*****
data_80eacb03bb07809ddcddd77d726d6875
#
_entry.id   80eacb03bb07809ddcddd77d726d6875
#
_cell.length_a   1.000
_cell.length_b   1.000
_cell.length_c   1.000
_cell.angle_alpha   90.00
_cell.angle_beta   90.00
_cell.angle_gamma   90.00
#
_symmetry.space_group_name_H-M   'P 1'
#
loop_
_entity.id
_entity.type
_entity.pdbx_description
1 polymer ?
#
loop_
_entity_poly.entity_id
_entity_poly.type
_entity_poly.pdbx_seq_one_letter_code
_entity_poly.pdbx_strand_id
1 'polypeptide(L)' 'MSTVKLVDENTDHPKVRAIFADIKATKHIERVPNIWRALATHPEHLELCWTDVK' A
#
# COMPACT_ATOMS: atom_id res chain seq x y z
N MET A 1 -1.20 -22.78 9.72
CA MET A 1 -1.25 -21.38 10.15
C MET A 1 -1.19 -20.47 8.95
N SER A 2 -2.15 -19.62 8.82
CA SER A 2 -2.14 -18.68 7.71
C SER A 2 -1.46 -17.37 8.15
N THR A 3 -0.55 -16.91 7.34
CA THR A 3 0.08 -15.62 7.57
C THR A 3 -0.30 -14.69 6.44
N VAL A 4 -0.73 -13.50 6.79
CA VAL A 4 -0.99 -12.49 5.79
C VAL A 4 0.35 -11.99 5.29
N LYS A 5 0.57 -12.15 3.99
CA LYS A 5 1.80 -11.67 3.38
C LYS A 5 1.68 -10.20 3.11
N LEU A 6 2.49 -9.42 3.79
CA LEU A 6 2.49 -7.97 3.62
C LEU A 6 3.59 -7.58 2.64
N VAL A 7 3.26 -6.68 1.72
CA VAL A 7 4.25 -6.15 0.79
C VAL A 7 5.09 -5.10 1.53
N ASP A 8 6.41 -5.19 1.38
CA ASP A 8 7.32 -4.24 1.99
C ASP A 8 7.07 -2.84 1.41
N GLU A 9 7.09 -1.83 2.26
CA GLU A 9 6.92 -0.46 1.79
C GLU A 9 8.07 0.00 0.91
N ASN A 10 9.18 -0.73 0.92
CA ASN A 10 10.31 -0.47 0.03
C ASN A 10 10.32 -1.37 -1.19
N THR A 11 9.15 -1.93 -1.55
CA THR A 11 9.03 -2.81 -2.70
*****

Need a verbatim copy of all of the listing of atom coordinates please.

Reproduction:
data_80eacb03bb07809ddcddd77d726d6875
#
_entry.id   80eacb03bb07809ddcddd77d726d6875
#
_cell.length_a   1.000
_cell.length_b   1.000
_cell.length_c   1.000
_cell.angle_alpha   90.00
_cell.angle_beta   90.00
_cell.angle_gamma   90.00
#
_symmetry.space_group_name_H-M   'P 1'
#
loop_
_entity.id
_entity.type
_entity.pdbx_description
1 polymer ?
#
loop_
_entity_poly.entity_id
_entity_poly.type
_entity_poly.pdbx_seq_one_letter_code
_entity_poly.pdbx_strand_id
1 'polypeptide(L)' 'MSTVKLVDENTDHPKVRAIFADIKATKHIERVPNIWRALATHPEHLELCWTDVK' A
#
# COMPACT_ATOMS: atom_id res chain seq x y z
N MET A 1 -1.20 -22.78 9.72
CA MET A 1 -1.25 -21.38 10.15
C MET A 1 -1.19 -20.47 8.95
N SER A 2 -2.15 -19.62 8.82
CA SER A 2 -2.14 -18.68 7.71
C SER A 2 -1.46 -17.37 8.15
N THR A 3 -0.55 -16.91 7.34
CA THR A 3 0.08 -15.62 7.57
C THR A 3 -0.30 -14.69 6.44
N VAL A 4 -0.73 -13.50 6.79
CA VAL A 4 -0.99 -12.49 5.79
C VAL A 4 0.35 -11.99 5.29
N LYS A 5 0.57 -12.15 3.99
CA LYS A 5 1.80 -11.67 3.38
C LYS A 5 1.68 -10.20 3.11
N LEU A 6 2.49 -9.42 3.79
CA LEU A 6 2.49 -7.97 3.62
C LEU A 6 3.59 -7.58 2.64
N VAL A 7 3.26 -6.68 1.72
CA VAL A 7 4.25 -6.15 0.79
C VAL A 7 5.09 -5.10 1.53
N ASP A 8 6.41 -5.19 1.38
CA ASP A 8 7.32 -4.24 1.99
C ASP A 8 7.07 -2.84 1.41
N GLU A 9 7.09 -1.83 2.26
CA GLU A 9 6.92 -0.46 1.79
C GLU A 9 8.07 0.00 0.91
N ASN A 10 9.18 -0.73 0.92
CA ASN A 10 10.31 -0.47 0.03
C ASN A 10 10.32 -1.37 -1.19
N THR A 11 9.15 -1.93 -1.55
CA THR A 11 9.03 -2.81 -2.70